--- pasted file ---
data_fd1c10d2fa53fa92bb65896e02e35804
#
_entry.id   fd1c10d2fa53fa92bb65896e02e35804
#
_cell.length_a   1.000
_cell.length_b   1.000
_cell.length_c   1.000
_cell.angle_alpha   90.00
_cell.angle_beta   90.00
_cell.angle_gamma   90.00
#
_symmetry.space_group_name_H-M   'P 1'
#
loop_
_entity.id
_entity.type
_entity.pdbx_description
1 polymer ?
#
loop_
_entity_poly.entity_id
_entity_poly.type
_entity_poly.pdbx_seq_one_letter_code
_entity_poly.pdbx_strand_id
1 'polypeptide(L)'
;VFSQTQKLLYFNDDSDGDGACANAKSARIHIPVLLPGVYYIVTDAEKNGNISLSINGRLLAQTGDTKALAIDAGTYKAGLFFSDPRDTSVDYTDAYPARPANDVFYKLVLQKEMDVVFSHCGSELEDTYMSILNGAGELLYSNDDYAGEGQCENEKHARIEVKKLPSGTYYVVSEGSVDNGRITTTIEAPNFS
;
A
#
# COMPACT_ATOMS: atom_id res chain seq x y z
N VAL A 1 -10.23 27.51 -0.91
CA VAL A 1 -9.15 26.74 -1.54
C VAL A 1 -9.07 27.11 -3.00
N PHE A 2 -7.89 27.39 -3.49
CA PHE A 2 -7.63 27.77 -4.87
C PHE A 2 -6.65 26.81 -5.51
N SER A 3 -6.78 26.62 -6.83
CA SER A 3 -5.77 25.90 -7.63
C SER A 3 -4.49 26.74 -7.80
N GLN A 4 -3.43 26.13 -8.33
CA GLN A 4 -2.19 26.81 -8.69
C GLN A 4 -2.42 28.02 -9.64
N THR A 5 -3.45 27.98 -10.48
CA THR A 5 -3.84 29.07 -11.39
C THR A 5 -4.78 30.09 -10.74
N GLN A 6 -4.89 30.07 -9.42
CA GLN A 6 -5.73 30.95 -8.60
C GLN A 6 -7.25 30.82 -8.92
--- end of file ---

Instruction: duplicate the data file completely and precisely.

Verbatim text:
data_fd1c10d2fa53fa92bb65896e02e35804
#
_entry.id   fd1c10d2fa53fa92bb65896e02e35804
#
_cell.length_a   1.000
_cell.length_b   1.000
_cell.length_c   1.000
_cell.angle_alpha   90.00
_cell.angle_beta   90.00
_cell.angle_gamma   90.00
#
_symmetry.space_group_name_H-M   'P 1'
#
loop_
_entity.id
_entity.type
_entity.pdbx_description
1 polymer ?
#
loop_
_entity_poly.entity_id
_entity_poly.type
_entity_poly.pdbx_seq_one_letter_code
_entity_poly.pdbx_strand_id
1 'polypeptide(L)'
;VFSQTQKLLYFNDDSDGDGACANAKSARIHIPVLLPGVYYIVTDAEKNGNISLSINGRLLAQTGDTKALAIDAGTYKAGLFFSDPRDTSVDYTDAYPARPANDVFYKLVLQKEMDVVFSHCGSELEDTYMSILNGAGELLYSNDDYAGEGQCENEKHARIEVKKLPSGTYYVVSEGSVDNGRITTTIEAPNFS
;
A
#
# COMPACT_ATOMS: atom_id res chain seq x y z
N VAL A 1 -10.23 27.51 -0.91
CA VAL A 1 -9.15 26.74 -1.54
C VAL A 1 -9.07 27.11 -3.00
N PHE A 2 -7.89 27.39 -3.49
CA PHE A 2 -7.63 27.77 -4.87
C PHE A 2 -6.65 26.81 -5.51
N SER A 3 -6.78 26.62 -6.83
CA SER A 3 -5.77 25.90 -7.63
C SER A 3 -4.49 26.74 -7.80
N GLN A 4 -3.43 26.13 -8.33
CA GLN A 4 -2.19 26.81 -8.69
C GLN A 4 -2.42 28.02 -9.64
N THR A 5 -3.45 27.98 -10.48
CA THR A 5 -3.84 29.07 -11.39
C THR A 5 -4.78 30.09 -10.74
N GLN A 6 -4.89 30.07 -9.42
CA GLN A 6 -5.73 30.95 -8.60
C GLN A 6 -7.25 30.82 -8.92